oh, and make sure you take off your sunglasses once the sun sets. . . . .
-Steve
 
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I minimize the amount of night riding I do - mostly because of animals on the road. (Not to mention the higher probability of encountering impaired drivers.) I have done what I can to improve my odds for anytime I have to ride under less-than-ideal conditions...

To BE seen, I have reflective 3M stickers on the side of the bike and on the rear of the side cases. I also have a set of Clearwater fork-mounted (amber) "Glendas".

In addition to the above, I have a set of Clearwater "Ericas" on mirror mounts in order to see what hides in the shadows. These run all the time on minimum brightness but go to full with the high beam. The "Ericas" turn night into day and light up down the road in addition to throwing some light to the sides to help see animals on the edge of the road.

Driving at night is inherently risky but I have done what I can to minimize that risk. I would recommend some aftermarket LED auxiliary lights that can run at low level all the time but go to max with high beams. (On full will blind oncoming traffic) There are lots out there - you don't have to pay the cost of Clearwaters in order to be safe.

View attachment 846View attachment 847
I have a 2016 with Ctearwater Darla's down on the forks & I run them with amber lenses on them - they are adjustable as far as brightness goes & go on full brightness with my high beams - they help with being seen as well as seeing - I also have reflective tape along with extra lights on the back - but I want to add some bigger lights just as you have up front on the mirrors to really light up the night when I'm out in the middle of nowhere - where would I look for the mounting kit for my mirrors may I ask.
 

BlakeCG

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I minimize the amount of night riding I do - mostly because of animals on the road. (Not to mention the higher probability of encountering impaired drivers.) I have done what I can to improve my odds for anytime I have to ride under less-than-ideal conditions...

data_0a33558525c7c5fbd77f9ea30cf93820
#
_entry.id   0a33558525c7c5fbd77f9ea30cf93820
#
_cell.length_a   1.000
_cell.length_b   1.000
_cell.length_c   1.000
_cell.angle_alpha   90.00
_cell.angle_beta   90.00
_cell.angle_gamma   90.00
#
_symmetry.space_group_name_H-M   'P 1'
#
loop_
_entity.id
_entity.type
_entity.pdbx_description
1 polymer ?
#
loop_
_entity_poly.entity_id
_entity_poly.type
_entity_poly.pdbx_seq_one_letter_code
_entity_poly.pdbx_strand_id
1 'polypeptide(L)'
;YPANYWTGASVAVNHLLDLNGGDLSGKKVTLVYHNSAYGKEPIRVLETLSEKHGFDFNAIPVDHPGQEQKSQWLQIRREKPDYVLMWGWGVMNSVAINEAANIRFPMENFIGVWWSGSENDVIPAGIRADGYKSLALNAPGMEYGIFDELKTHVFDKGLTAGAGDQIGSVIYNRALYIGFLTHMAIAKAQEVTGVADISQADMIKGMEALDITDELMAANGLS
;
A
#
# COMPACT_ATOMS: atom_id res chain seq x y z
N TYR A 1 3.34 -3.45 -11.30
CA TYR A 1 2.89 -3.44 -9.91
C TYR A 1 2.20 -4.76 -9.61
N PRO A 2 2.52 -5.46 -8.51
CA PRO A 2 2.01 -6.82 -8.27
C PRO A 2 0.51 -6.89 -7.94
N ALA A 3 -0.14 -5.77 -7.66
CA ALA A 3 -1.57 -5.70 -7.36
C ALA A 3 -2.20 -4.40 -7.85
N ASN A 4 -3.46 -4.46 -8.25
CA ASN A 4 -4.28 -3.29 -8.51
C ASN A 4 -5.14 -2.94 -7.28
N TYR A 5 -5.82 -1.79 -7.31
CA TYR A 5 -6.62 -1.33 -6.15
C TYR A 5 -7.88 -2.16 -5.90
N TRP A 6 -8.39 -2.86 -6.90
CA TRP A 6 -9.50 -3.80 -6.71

To BE seen, I have reflective 3M stickers on the side of the bike and on the rear of the side cases. I also have a set of Clearwater fork-mounted (amber) "Glendas".

In addition to the above, I have a set of Clearwater "Ericas" on mirror mounts in order to see what hides in the shadows. These run all the time on minimum brightness but go to full with the high beam. The "Ericas" turn night into day and light up down the road in addition to throwing some light to the sides to help see animals on the edge of the road.

Driving at night is inherently risky but I have done what I can to minimize that risk. I would recommend some aftermarket LED auxiliary lights that can run at low level all the time but go to max with high beams. (On full will blind oncoming traffic) There are lots out there - you don't have to pay the cost of Clearwaters in order to be safe.

View attachment 846View attachment 847
where can I find Yamaha logo reflective gear? I had a website once but can't find it now that I'm interested...
thanks